When searching in Enonic XP, you are searching for nodes, or content if working in the context of the CMS content API. This documentation is general and intended for the Storage, but except for some built-in property-values and the addition of some convenience parameters in the content domain, everything is valid for both domains.
In general, the search-APIs deal with a number of basic parameters:
Start & count¶
When searching, the result will contain a number of matching nodes. This number if given by the
count parameter in the query. The result will also contain a value indicating the total
number of hits for the search:
start parameter indicates from what position in the
result set we should start retrieving results.
Lets consider a search matching 1000 documents. Usually, one does not retrieve all these results at once, but rather a subset of the result - and fetch the next subset of the result if necessary. This type of data-retrieving is called paging.
Typically, one will decide the number of wanted results for each iteration, e.g 100:
- start = 0
- count = 100
Then, for the next iteration, we will start from the first result not retrieved in the first iteration:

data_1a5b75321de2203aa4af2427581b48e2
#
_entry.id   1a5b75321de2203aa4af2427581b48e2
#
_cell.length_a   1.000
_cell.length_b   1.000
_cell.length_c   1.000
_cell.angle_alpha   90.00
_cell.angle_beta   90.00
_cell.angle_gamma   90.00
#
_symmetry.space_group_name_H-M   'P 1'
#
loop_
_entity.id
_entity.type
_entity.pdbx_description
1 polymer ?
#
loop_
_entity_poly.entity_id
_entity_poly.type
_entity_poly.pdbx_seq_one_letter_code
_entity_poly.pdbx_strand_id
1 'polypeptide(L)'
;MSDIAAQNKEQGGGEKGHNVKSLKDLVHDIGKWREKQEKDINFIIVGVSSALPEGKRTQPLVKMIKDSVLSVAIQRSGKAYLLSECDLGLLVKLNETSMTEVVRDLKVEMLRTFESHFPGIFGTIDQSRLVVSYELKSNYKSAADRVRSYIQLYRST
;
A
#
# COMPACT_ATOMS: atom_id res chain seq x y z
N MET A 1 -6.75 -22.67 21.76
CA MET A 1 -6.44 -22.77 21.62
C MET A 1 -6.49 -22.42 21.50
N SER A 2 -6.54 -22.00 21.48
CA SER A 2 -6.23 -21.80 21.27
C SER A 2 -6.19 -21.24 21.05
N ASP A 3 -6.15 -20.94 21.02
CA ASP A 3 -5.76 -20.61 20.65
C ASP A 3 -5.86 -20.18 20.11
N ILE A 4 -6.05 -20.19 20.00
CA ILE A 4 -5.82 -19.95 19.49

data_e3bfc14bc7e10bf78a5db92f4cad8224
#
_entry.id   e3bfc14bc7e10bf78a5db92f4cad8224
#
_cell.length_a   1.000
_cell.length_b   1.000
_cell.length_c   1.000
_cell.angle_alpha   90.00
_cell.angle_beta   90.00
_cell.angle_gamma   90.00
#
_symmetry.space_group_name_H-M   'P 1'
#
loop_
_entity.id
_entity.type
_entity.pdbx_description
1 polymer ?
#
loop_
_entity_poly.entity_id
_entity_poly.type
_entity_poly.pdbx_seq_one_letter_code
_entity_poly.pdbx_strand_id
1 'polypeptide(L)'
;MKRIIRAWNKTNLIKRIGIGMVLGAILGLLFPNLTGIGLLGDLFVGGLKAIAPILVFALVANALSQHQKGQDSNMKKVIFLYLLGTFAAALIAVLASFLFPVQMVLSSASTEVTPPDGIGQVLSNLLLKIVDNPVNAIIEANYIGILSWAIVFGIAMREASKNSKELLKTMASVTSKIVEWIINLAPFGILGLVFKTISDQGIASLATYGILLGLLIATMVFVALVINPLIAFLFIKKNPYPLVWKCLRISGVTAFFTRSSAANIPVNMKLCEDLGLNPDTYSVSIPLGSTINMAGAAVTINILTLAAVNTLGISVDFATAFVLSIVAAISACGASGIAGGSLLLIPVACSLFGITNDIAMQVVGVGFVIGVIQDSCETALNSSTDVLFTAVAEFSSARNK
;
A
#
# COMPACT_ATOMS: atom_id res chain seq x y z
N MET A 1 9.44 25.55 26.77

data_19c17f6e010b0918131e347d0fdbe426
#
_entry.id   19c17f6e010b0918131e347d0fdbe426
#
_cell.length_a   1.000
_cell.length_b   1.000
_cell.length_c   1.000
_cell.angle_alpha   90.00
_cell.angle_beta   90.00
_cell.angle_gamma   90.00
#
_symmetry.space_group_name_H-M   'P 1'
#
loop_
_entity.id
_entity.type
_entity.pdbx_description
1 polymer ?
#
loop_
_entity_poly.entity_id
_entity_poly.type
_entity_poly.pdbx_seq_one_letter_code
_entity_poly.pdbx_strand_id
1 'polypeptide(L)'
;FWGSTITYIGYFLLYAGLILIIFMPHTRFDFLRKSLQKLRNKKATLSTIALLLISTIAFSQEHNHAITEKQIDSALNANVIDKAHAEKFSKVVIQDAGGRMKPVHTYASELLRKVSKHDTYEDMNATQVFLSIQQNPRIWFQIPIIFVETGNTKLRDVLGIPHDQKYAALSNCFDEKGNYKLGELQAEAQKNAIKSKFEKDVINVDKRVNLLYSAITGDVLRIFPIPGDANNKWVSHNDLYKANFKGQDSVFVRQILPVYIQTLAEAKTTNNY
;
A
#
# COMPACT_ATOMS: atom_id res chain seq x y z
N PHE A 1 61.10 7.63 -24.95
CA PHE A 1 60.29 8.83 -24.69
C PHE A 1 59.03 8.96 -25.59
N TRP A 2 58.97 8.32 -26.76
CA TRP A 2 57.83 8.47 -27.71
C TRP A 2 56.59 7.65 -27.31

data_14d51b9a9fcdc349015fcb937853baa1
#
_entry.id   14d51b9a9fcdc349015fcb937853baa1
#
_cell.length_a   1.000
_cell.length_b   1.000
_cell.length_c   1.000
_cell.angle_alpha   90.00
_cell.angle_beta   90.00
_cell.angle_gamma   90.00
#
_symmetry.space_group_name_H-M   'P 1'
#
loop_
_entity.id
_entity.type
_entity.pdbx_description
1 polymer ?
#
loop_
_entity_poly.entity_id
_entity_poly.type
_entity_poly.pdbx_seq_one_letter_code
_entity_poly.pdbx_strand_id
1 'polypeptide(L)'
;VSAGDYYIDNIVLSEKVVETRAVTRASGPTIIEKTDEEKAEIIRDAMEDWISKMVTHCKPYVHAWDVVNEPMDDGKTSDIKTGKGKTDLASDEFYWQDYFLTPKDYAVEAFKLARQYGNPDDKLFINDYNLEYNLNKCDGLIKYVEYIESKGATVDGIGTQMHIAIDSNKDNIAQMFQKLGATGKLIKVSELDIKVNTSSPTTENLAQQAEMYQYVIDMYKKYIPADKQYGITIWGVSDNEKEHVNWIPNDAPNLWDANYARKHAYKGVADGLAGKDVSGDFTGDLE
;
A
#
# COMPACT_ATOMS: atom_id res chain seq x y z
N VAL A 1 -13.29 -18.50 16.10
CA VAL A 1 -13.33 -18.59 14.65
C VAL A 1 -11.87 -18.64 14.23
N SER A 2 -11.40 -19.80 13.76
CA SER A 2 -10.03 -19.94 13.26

- start = 100
- count = 100
total return field can be used to create page-navigation for the search result, by dividing
total hits by the page-size (
count) to get the needed number of pages.
The query-part of a search is where the constraints are defined. All nodes in the repository will match when then query parameter is empty. The query is defined in the Query Language section.
The results matching the query constraint will be assigned a score. This is imperative for fulltext-type queries. The score of a matching document depends on how the constraint is defined, e.g which fulltext-like function is used. See the Query Functions section for details.
Filter & query-filter¶
A filter also applies constraints. The difference between a filter-constraint and a query-constraint, is that the hits matching the filter are not scored. Scoring hits is a costly operation, and makes no sense for typical filter constraints like “price > 10”, so it’s a good way of optimizing searches by appending non-fulltext operations to the filter-constraint instead of the query-constraint.
There are also two different kinds of filters. A query-filter is a part of the query-constraint, meaning that aggregations results are also affected by these constraints. A filter on the other hand, is not considered in the aggregations calculations, meaning that applying a filter will not impact the aggregation result.